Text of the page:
In his keynote speech to a high-level audience in the European Parliament its President Jerzy Buzek recently underlined the significance and impact of an active Christian presence in the public space. We recommend reading and quoting his words.
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Your Europe for Christ – Team
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The president of the European Parliament:
„...a courageous testimony of Christians,
present also in politics - tolerant and open
to others - is one of the greatest strengths
we have. If we give it up, we will be condemned
to the erosion of the European spirit...“
Excerpt of the address of President Jerzy Buzek at the European Prayer Breakfast, Dec. 1st, 2011:
“...We must always remember that the founding fathers of the united Europe were active Christians. It cannot be forgotten today, when we are facing a difficult series of challenges. At the same time, the question arises whether Christian heritage is still valuable, if it is not just another historical costume - respectable but useless? Let me be clear – a courageous testimony of Christians, present also in politics - tolerant and open to others - is one of the greatest strengths we have. If we give it up, we will be condemned to the erosion of the European spirit, digested by nationalism and atomisation; and also by increased feeling of spiritual emptiness - disease of a world of excessive consumption.
Bringing up the Milan Edict* is also a very good starting point for discussions about the autonomy between Church and the state. I am saying clearly - ''autonomy'', not ''separation''. Throughout the centuries we have built a model in which public authorities and religious authorities each keep their autonomy in their own domain. At the same time, there is an absolute need for cooperation between public and religious authorities in many spheres - because such cooperation is important for building together a fair and just society.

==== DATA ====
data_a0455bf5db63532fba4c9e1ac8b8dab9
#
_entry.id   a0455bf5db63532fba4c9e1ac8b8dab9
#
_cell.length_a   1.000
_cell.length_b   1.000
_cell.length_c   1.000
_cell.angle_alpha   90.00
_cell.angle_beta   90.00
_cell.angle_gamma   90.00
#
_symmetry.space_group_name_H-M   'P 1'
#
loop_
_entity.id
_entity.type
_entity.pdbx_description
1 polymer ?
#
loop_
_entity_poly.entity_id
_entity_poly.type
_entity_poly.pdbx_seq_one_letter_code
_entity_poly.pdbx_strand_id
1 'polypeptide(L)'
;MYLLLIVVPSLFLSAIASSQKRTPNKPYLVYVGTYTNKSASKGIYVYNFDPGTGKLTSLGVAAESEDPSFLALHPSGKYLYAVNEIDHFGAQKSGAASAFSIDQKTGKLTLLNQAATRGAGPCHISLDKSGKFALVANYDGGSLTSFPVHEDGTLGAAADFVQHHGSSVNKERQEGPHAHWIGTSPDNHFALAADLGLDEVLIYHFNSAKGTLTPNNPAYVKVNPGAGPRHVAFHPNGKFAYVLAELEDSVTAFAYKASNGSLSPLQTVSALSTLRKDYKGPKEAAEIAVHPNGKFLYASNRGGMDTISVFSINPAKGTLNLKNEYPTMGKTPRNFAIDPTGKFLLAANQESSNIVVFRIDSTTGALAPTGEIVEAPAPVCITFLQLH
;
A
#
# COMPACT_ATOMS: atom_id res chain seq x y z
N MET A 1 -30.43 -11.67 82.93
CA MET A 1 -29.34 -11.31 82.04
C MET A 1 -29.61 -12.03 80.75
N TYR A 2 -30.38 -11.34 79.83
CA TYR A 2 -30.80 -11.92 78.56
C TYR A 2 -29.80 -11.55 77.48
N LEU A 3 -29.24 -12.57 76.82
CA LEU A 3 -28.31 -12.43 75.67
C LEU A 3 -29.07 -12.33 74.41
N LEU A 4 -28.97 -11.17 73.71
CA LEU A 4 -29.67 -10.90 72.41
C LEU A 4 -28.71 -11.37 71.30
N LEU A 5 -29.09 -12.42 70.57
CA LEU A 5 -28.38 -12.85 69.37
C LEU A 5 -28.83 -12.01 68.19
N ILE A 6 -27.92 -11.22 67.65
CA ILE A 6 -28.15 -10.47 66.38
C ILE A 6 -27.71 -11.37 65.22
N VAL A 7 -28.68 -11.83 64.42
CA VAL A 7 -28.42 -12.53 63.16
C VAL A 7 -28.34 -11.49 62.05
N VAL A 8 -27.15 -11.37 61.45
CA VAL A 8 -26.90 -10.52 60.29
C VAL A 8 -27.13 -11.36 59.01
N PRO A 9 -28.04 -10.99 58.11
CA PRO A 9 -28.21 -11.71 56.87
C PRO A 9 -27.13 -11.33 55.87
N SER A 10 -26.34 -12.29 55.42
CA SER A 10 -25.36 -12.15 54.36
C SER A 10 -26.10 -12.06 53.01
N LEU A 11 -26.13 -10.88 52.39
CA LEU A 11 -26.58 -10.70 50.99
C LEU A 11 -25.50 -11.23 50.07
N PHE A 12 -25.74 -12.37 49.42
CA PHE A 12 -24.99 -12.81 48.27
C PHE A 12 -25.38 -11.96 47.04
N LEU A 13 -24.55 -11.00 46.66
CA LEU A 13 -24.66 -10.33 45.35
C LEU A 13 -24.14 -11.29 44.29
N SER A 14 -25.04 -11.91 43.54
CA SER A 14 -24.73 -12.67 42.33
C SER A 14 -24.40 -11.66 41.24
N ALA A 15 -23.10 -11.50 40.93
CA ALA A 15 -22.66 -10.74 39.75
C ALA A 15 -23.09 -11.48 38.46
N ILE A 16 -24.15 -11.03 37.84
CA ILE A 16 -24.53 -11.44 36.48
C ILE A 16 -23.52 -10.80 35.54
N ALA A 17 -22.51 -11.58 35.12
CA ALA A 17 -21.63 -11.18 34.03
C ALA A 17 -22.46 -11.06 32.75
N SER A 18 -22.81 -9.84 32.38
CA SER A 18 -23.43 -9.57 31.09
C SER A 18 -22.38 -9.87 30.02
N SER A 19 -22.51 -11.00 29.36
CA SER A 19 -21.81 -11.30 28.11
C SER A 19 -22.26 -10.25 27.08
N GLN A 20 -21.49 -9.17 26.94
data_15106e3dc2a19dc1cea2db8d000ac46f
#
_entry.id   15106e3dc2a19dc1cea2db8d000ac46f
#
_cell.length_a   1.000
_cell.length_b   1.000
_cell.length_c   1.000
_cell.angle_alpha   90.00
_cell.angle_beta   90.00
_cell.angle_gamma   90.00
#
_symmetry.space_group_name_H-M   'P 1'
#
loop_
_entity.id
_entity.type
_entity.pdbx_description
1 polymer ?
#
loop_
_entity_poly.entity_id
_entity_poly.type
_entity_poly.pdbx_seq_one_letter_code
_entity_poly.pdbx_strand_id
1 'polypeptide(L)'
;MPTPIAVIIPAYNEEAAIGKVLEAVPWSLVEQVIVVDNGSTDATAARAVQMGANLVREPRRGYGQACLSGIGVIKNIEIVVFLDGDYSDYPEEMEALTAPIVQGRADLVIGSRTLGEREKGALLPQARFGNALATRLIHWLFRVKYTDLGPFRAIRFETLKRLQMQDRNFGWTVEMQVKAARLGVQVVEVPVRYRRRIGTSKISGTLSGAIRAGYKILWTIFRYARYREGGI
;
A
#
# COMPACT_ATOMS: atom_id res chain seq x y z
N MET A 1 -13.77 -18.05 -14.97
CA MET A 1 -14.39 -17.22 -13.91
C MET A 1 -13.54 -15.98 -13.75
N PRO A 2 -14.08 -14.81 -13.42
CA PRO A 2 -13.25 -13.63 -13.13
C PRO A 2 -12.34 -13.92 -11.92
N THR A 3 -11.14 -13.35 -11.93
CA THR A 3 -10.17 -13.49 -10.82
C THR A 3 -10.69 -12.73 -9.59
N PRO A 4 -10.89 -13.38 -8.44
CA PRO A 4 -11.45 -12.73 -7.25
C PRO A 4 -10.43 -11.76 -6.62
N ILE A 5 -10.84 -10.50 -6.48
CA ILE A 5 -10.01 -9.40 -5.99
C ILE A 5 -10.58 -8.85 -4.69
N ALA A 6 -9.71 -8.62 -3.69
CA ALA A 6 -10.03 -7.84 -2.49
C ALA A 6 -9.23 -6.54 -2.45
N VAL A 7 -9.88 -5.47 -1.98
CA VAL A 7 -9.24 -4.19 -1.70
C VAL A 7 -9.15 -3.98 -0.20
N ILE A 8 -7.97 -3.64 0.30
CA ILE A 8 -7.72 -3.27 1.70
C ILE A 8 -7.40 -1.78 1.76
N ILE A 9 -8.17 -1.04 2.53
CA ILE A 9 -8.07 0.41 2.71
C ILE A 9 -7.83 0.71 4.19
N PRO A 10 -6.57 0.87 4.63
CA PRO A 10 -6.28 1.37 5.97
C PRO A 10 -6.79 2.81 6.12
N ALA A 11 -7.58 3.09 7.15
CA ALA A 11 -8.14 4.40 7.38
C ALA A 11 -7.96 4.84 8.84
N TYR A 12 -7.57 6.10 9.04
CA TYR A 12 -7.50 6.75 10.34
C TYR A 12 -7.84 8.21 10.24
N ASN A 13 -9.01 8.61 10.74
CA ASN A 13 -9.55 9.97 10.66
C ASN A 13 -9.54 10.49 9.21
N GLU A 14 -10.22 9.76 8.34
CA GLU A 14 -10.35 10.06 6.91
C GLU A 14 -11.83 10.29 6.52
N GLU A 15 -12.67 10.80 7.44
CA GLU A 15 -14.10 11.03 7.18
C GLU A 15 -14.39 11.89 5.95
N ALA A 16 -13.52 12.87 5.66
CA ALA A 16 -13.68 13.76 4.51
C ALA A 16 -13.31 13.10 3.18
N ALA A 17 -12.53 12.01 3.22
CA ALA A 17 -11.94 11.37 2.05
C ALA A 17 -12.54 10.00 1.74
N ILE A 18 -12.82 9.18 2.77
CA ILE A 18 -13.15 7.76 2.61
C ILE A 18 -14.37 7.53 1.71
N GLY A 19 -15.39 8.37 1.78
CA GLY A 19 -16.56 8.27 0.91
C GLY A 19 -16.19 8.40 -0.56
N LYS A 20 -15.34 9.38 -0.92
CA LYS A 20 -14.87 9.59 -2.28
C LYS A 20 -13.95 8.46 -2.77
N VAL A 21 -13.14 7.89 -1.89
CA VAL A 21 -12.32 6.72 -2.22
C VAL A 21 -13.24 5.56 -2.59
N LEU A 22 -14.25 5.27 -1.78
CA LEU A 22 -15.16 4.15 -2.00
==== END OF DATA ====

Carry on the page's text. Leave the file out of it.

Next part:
In this context, it is difficult not to notice that in Europe we have recently been witnesses of aggressive secularism. This is something I would call negative tolerance. One example can be the question of the cross in the public space. An aggressive, and in reality intolerant, minority would like to lock our faith in to the small box of our privacy. Indeed, this would mean to scrap the idea of religious freedom which has been promoted in the Milan Edict.
History shows that the empty space left by the removed cross has always been conquered by totalitarian ideologies. The disappearance of the cross often resulted not in the release but the enslavement of man. I am convinced that we can not only save our faith, but through our attitude in a secularised world, we Christians can also be the salt of this earth and a light for everyone.
I am convinced that what we are experiencing today is not only a crisis of public debt - a crisis, which came from the US after the failure of Lehman Brothers - it is also a fundamental crisis of values. It is because our material development is not accompanied by a spiritual development, nor by credibility of our moral standards.
The search for our own benefits requires a search for values! When we are getting rich, there is a need of responsibility; a need to take care of welfare - a need to take of equality; finally - the idea of competitiveness requires the idea of justice. We need not only jobs, but work ethos. Finally, any activity without love the Apostle Paul called a "noisy gong or a clanging cymbal" (1Corinthians).
The lack of values could be much more dangerous to Europe than the lack of capital or the lack of political power.”
*The Edict of Milan is the formal announcement of freedom of religion for Christians in the Roman Empire, dated AD 313.